And, that's where many companies (and, well, PR firms) fail miserably. They want to message and advertise and brand and market - and not listen to the conversation. They just want to talk, and not listen, and not be creative and try to really be part of the conversation.

As you can tell, I'm telling part of the story here, and personalizing it. I believe in communities, in working in communities, and took the job at The Point to work in an environment where I can be part of these communities - be creative and smart and not using, but participating - which is where corporations and firms tend to fail. No creativity, no discussion or desire to be part of the dialogue, just messaging and old ideas (which do work, but do not work that well in social media).

Media is changing - as is the business of media, including PR and advertising and marketing. The smart people are there, and they understand that it is community-related and participation-oriented, and not just bad messaging in a one-way format.
  1. Jeremy,

    I would be interested in your take on education as it relates to your post. I was not trained in marketing, I'm a linguist and grew up in a system that used conversation as the main vehicle to get knowledge in and out and shaped by the group in between. Most of our exams are oral in front of panels and the class... I often feel like my colleagues in marketing cannot get it because they were taught the other way -- the push and pull, etc.

  2. Hi Valerie,

    Well, I'm not a PR person by trade, but studied philosophy, and wrote for the college paper and ran student government campaigns (and never lost).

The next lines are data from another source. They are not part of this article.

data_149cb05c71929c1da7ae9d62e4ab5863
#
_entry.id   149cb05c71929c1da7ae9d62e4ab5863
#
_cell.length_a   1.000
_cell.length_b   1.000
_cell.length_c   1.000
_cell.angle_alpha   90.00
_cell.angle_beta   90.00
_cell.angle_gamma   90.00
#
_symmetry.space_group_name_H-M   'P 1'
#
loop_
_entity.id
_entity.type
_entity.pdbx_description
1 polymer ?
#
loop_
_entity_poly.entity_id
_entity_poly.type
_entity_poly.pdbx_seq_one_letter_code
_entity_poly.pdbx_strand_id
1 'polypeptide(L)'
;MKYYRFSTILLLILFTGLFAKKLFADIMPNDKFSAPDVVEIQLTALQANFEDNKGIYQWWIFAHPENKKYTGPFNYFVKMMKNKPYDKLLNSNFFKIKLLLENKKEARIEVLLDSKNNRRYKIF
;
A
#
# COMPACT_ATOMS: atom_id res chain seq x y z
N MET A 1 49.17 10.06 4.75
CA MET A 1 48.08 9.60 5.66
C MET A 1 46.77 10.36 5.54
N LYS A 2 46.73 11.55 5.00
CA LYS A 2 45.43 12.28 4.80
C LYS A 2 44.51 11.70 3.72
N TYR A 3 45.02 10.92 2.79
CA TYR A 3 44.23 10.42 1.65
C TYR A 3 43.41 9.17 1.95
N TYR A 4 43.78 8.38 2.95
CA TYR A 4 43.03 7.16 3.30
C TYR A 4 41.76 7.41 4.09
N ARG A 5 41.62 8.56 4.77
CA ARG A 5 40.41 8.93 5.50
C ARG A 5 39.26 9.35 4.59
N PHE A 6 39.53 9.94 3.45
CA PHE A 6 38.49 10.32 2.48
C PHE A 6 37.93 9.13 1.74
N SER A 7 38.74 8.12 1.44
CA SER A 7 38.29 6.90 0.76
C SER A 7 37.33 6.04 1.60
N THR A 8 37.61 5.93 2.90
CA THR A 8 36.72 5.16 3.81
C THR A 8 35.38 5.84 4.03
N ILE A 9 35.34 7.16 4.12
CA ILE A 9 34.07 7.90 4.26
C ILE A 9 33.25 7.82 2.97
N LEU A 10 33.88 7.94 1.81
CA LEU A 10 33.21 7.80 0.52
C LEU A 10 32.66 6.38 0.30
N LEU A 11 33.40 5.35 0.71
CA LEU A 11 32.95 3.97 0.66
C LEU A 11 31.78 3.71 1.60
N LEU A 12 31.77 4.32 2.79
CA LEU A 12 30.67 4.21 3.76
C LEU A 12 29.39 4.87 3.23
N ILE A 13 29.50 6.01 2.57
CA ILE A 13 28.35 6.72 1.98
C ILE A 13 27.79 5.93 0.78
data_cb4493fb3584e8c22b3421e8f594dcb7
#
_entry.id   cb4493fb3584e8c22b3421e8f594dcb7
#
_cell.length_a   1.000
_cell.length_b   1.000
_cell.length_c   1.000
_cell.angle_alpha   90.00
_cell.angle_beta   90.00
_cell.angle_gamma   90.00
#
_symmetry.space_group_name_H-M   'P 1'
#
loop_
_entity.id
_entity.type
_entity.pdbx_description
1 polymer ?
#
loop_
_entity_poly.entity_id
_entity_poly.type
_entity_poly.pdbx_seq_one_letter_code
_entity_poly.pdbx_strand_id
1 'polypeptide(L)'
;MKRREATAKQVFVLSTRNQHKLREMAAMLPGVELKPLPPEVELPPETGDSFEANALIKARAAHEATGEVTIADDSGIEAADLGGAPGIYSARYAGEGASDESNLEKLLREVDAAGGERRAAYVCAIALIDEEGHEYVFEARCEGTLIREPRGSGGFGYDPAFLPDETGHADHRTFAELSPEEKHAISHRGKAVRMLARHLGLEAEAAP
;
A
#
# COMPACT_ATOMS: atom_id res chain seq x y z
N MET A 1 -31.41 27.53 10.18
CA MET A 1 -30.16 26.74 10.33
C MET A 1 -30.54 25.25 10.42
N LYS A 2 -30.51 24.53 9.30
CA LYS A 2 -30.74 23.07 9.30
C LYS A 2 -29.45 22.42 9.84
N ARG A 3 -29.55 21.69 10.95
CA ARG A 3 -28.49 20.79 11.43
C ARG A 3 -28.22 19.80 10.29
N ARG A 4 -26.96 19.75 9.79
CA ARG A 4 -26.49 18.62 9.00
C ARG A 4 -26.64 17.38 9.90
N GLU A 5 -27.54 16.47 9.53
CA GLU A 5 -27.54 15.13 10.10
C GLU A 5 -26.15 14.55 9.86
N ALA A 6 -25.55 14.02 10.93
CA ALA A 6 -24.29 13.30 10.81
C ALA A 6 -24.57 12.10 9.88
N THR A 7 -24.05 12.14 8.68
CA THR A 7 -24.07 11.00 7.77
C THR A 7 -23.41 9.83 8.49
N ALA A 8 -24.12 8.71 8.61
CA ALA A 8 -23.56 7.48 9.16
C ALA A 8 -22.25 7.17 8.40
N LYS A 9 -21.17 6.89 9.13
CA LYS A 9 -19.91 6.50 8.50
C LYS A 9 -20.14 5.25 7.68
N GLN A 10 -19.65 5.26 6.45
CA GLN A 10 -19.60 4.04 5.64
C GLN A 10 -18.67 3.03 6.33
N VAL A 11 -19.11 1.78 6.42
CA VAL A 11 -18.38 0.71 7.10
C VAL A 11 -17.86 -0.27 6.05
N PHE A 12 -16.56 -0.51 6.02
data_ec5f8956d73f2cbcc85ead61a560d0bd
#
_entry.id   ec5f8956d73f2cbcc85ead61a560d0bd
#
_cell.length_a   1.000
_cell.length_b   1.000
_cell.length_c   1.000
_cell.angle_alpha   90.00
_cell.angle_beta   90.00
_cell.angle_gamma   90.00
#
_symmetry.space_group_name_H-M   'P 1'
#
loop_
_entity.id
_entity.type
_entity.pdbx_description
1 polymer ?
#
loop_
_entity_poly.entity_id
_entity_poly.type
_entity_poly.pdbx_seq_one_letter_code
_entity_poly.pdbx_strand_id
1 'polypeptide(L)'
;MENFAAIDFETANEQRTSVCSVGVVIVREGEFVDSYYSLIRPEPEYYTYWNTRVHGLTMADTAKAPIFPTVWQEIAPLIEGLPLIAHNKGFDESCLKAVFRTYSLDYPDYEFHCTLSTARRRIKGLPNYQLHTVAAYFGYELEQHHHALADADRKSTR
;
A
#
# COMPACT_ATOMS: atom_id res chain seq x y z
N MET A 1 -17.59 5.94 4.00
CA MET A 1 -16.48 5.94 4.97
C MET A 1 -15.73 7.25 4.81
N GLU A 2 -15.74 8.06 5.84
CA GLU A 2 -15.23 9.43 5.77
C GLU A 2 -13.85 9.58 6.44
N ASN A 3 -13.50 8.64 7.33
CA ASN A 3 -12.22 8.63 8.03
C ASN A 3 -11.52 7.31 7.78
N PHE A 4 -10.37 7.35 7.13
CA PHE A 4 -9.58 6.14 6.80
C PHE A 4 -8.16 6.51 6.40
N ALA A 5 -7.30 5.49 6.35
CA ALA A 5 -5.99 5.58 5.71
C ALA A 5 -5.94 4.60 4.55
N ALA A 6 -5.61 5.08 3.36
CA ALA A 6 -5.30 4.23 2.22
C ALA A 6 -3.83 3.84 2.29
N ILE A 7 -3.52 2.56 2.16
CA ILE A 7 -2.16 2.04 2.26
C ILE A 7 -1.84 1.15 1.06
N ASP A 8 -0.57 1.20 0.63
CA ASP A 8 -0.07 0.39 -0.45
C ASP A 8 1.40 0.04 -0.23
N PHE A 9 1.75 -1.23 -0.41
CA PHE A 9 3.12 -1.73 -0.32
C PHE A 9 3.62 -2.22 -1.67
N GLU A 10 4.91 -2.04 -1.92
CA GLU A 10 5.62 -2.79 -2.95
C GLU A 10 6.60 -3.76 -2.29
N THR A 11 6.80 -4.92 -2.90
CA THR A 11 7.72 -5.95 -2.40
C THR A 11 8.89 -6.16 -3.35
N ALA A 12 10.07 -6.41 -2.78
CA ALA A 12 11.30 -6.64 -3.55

So, I'm going to ping a professor, and see what he has to say - although he's progressive, so he has a different view.

    Robert? :)

  3. Okay, realized that by trade might be misleading. I did not have the traditional PR education in school (in fact, I wrote for the paper, and worked in student government and wrote a crap load for my major using logical arguments).

    I was taught by some of the best in the industry - Fred Hoar, Anthony, Diana - and continue to look for those people I can learn from, and be mentored by. There are no experts as we are all continuing to learn.

  4. Jeremy, I'll give it a try.

    Valeria, I am inclined to like your "conversation as the main vehicle to get knowledge in and out and shaped by the group in between" example.

    I'm a fan of experiential learning. In social media, it seems to be a necessity.

    But, all that being said, the grounding in solid liberal arts knowledge, a voracious reading appetite (of all genre) and quite a bit of curiosity are three elements that I believe will reap the best results.

    Writing skills are, by far, the predominant requirement for any practitioner. But, combined with the oral / conversational style, that writer / practitioner will likely be the most successful in a social media environment. There are - and will be - exceptions, I'm sure.

    How's that?

  5. Thank you, Robert! That was quite satisfying for the moment. I'm sure in a couple of weeks we might have a slightly different take -- that's the beauty of staying in the stream.